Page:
The Perfect Hard-Boiled Egg


Cooking 101: Or, how to cook a perfect hard-boiled egg…

The photo I took above shows an egg in all it’s glory. The yolk is a beautiful creamy golden yellow and the whites are soft and silky. This is not the hard-boiled egg I grew up with; the one, with a greenish grey outlined yolk and rubbery egg white. You know what I mean! In actuality, hard-boiled eggs aren’t boiled at all; they are simply simmered gently.

If cooking an egg is so simple, then why do so many people struggle with it? Even my mother was challenged in this area. Yes, you read that right, the woman whose cooking and baking prowess I’m always praising did not cook a perfect egg! Like most people, when she boiled an egg to a hard-boiled stage, it often ended up with a greenish grey color that surrounded the yolk. Which is a real turnoff and has an off putting aroma. I wondered what causes this reaction and found out is a chemical reaction from the sulfur in the egg white reacting to the iron in the yolk when it’s overheated. Okay, simple solution, don’t over cook your eggs!

While it sounds simple, if you search for this information, you will find many variations on how to achieve the perfect hard-boiled egg. Should you use fresh or older eggs? If you purchase your eggs straight from a farm, I would wait a week before hard cooking them. If you use grocery bought eggs, you will be fine. Some cooks pierce the shell before cooking, others say don’t. Some cooks boil them for 8 minutes, some let them sit with the heat off for 12 to 15 minutes or longer. Some cooks cover the pot with a lid, some don’t. There are also those who say to add salt or vinegar to the water. So who is right? I haven’t a clue, it’s overwhelming and I just want a beautifully cooked egg! Enjoy!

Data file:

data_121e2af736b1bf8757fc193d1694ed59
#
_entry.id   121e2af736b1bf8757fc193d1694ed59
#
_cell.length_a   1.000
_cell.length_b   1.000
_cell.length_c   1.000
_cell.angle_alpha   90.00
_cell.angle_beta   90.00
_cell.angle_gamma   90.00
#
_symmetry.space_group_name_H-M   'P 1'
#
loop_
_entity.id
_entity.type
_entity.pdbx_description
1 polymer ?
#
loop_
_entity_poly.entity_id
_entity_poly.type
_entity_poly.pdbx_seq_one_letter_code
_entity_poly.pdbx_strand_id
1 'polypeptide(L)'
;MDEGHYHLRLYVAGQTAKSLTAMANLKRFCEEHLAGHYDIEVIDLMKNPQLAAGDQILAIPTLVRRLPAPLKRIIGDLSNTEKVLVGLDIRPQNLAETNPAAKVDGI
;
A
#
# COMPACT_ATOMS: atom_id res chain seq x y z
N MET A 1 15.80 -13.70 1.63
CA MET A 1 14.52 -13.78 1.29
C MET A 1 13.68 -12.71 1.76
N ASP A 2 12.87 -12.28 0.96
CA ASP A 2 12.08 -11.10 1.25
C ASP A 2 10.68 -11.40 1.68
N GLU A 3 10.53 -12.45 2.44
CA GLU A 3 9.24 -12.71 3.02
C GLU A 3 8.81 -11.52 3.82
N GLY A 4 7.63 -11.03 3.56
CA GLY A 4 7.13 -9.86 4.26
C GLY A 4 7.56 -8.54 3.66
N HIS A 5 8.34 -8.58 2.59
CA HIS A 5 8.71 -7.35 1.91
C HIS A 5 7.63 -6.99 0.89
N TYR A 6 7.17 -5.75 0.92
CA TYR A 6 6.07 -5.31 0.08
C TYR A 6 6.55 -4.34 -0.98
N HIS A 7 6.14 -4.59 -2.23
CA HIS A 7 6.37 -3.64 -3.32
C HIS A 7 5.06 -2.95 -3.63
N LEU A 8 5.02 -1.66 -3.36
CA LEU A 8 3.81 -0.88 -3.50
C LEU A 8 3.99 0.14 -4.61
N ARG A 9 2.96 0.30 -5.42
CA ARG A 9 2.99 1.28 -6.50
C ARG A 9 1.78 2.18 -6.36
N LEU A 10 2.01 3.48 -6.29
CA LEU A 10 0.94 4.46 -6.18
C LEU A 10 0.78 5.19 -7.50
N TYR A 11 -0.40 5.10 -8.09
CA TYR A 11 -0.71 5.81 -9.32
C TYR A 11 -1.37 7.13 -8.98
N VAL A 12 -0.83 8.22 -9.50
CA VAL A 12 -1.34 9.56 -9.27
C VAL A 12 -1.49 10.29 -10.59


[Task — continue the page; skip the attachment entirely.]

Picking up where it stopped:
Here is what I do for a perfect egg every time…

• I start with extra large eggs, and place them in a single layer in a large pot.

• Add enough water* to cover the eggs plus an extra inch or so and add a teaspoon of salt.

• Put the pot on high heat and bring it to a boil.

• Lower the heat to a low simmer and set a timer for 3 minutes.

• When the timer goes off, turn off the heat, remove the pot from the stove and cover the pot for 9 to 10 minutes**

• After that time, drain the water and run cold water over them. Place the eggs in an ice water bath (a bowl filled with ice and water 50/50). In 5 to 10 minutes when cold, peel the eggs. Drain the water, put the lid on and shake the pot to crack the shells.

• Enjoy chopped into egg salad, cut in half and sprinkled with salt and pepper, or on top of a salad. However you like to eat a hard cooked egg you’ll now always have a perfect one!

*Make sure to add cold or room temperature water to the eggs. Keeping the water temperature close to the egg temperature may help prevent cracking.

**Timing also depends on the size of the egg you are using. Large eggs – 8 minutes, extra large – 9 minutes, jumbo – 10 to 11 minutes. You can always make sure they are done by checking one egg at the minimum time before placing them all into an ice bath.


4 thoughts on “The Perfect Hard-Boiled Egg

  1. steve

    Why no salt in the water? I was told it seals any cracks in the egg and increases the temperature of the water’s boiling point.

    1. Sherri Post author

      That’s a great question and thank you for catching my error! I do add about a teaspoon of salt to the water. The salt may help prevent cracking, as well as make them easier to peel. What also may help with cracking is adding water to the pot that is close in temperature to the egg. If I take the eggs straight from the fridge, I add cold water to the pot so not to shock the egg. If you start with room temperature eggs, add room temperature water. It’s the whole expansion/contraction thing we learned in science class; that’s my theory.

      Salt does increase the temperature of the water’s boiling point. However, a teaspoon of salt is not a significant enough amount to raise the water’s boiling point. I hope this answers your question.


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